Where are the great men? Are we beyond the point of elevating the individual over the group, or are there simply no more individuals? Marc Sageman, a former CIA officer, has warned for more than a decade of the emergence of “leaderless jihad” as terrorist movements spawn violent individuals. But lately his idea has been turned on its head, as the movement for freedom attempts to override the putsch for security. It seems there are no more barriers between the secure, the secured, and the guardians of their security; it is all the same anarchy, brutality, violence, and havoc. There is the elite and then there is everyone else. Enter Vaclav Havel.
The words of a Czech man were forwarded to me this afternoon, and they hit me like a cold sheet: “Yep, the last great man.” Every obituary printed today mentions Havel’s achievements: playwright and poet, artist, intellectual, and dissident — but these are titles. More important, he was an inmate who could only forsake the cell-block walls and bars later because he lived long enough to see the cafes and meet the Western intellectuals who idealized him, because he lived in a parallel time and knew moral courage as more than mere words.
In Sageman’s analysis, individuals are inspired by violence done in the name of a collective. In Havel’s world, the antithesis of Sageman’s, individual creative acts spawn a collective, which together can challenge and — inshallah and man willing — destroy an oppressive system. Havel did not create the guidelines of creative defense, nor did he spawn every activist who was tired of a system in which every last piece of bread must be saved because the proverbial rainy day is, in fact, every day.
Rather, Havel embodied the guidelines of creative defense with wit, wisdom, and the shortcomings of a man. He inspired people with a bold algorithm, a mantra really: living in truth. In an era of cryptic truths, so too was the very notion of “living in truth”. After 1989, he became the first anti-political president of the Czech Republic and the planet; he remains so to this day the bearer of a political legacy not so much shrouded in failure as indifference to power. Yet, he was never powerless, not for a moment.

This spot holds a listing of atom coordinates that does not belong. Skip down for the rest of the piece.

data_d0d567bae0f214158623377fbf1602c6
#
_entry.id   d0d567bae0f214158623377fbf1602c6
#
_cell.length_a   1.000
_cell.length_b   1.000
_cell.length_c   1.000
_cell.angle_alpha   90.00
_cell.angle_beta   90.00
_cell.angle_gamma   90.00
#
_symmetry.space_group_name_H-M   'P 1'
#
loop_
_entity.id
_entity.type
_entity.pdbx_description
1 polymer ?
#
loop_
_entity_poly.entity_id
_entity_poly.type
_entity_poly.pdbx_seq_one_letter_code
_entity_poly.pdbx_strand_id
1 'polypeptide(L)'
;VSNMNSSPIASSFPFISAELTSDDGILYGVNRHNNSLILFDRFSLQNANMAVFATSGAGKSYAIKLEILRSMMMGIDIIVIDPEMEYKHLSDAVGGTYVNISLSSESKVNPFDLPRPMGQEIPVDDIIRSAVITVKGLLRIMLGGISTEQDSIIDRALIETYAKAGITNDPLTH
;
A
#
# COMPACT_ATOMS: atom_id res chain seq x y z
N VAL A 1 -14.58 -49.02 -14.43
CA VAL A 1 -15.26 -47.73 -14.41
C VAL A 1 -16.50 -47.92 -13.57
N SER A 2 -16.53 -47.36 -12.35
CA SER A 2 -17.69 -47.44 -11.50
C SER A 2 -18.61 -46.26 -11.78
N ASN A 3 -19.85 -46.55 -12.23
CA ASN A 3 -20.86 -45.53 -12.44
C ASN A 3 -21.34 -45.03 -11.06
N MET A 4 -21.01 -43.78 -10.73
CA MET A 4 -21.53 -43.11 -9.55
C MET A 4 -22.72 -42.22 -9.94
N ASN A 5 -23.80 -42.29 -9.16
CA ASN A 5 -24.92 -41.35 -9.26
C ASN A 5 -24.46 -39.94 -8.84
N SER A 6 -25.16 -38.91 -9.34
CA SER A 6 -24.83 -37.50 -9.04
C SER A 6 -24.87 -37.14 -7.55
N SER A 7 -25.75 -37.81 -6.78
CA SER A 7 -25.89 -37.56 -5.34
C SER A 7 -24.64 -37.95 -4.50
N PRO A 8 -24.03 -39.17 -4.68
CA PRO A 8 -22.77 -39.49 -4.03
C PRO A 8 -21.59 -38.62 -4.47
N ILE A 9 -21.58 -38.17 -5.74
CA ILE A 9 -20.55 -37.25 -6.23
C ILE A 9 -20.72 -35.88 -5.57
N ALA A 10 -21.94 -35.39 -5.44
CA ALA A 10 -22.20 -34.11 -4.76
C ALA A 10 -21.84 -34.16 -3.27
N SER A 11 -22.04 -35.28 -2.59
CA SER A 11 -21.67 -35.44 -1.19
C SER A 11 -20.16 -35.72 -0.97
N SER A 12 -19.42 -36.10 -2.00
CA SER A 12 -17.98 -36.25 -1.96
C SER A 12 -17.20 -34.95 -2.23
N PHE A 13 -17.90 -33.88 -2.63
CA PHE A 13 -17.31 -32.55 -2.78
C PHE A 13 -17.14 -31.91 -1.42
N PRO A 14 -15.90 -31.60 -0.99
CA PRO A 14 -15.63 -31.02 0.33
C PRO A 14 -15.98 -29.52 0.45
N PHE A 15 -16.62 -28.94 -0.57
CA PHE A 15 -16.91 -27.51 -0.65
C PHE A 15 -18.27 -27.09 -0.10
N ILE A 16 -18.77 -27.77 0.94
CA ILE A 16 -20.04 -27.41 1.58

Who in New York, Baku, or its affiliate, well-to-do cities of East and West dares brave the consequence for something greater than a slogan, or greater than themselves? To be a dissident has reached the point of cliché if only because human rights is all too often the case of a competing elites, alienated from “the people”; to be imprisoned does not necessarily mean you speak for human rights, but it does mean, if only for a moment, that you spoke for yourself. Yet in many societies, this remains a grave crime. To do so creatively, brilliantly, and in a way in which the humor never fades from the voice, the laughter never subsides, and the constant cackle is one that echoes in the executioner’s chamber as opposed to in society, the inmate’s cell and among those who have struggled to know the difference between the two — this is the gift Havel gave.
As a photographer, I seek out moments that reveal something apart from the constant and continuous flow of time. Whether in Baku or Istanbul or even New York, Washington, or Chicago, discussing the tumultuous events of this year, many people, even among the young, are reluctant to support anarchy over stability. But what is this stability? Few dare challenge stability, not with confrontation but rather with creativity, an act that in Havel’s time alone begged for confrontation. Havel was imprisoned for it. Like the smartest former inmates I know, he became a better man for it.
The overall message nowadays seems all too clear, echoing of earlier, broken times: come what may, it will come.